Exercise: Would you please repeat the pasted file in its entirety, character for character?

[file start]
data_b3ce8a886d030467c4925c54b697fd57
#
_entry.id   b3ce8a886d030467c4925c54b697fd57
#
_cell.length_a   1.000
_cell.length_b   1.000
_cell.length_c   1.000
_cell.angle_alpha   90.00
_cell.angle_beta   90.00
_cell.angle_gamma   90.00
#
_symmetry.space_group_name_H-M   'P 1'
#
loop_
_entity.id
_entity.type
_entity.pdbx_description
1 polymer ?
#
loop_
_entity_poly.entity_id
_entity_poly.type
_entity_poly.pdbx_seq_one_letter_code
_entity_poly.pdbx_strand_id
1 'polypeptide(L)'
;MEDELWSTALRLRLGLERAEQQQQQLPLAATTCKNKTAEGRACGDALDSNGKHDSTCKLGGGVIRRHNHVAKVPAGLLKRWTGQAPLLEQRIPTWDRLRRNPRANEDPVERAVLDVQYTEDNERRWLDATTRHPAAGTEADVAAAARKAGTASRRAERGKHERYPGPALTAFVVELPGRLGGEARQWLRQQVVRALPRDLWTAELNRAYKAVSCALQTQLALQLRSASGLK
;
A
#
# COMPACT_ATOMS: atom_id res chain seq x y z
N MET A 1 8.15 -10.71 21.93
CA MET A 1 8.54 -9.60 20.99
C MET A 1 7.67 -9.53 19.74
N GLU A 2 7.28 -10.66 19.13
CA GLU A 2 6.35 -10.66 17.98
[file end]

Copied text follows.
data_b3ce8a886d030467c4925c54b697fd57
#
_entry.id   b3ce8a886d030467c4925c54b697fd57
#
_cell.length_a   1.000
_cell.length_b   1.000
_cell.length_c   1.000
_cell.angle_alpha   90.00
_cell.angle_beta   90.00
_cell.angle_gamma   90.00
#
_symmetry.space_group_name_H-M   'P 1'
#
loop_
_entity.id
_entity.type
_entity.pdbx_description
1 polymer ?
#
loop_
_entity_poly.entity_id
_entity_poly.type
_entity_poly.pdbx_seq_one_letter_code
_entity_poly.pdbx_strand_id
1 'polypeptide(L)'
;MEDELWSTALRLRLGLERAEQQQQQLPLAATTCKNKTAEGRACGDALDSNGKHDSTCKLGGGVIRRHNHVAKVPAGLLKRWTGQAPLLEQRIPTWDRLRRNPRANEDPVERAVLDVQYTEDNERRWLDATTRHPAAGTEADVAAAARKAGTASRRAERGKHERYPGPALTAFVVELPGRLGGEARQWLRQQVVRALPRDLWTAELNRAYKAVSCALQTQLALQLRSASGLK
;
A
#
# COMPACT_ATOMS: atom_id res chain seq x y z
N MET A 1 8.15 -10.71 21.93
CA MET A 1 8.54 -9.60 20.99
C MET A 1 7.67 -9.53 19.74
N GLU A 2 7.28 -10.66 19.13
CA GLU A 2 6.35 -10.66 17.98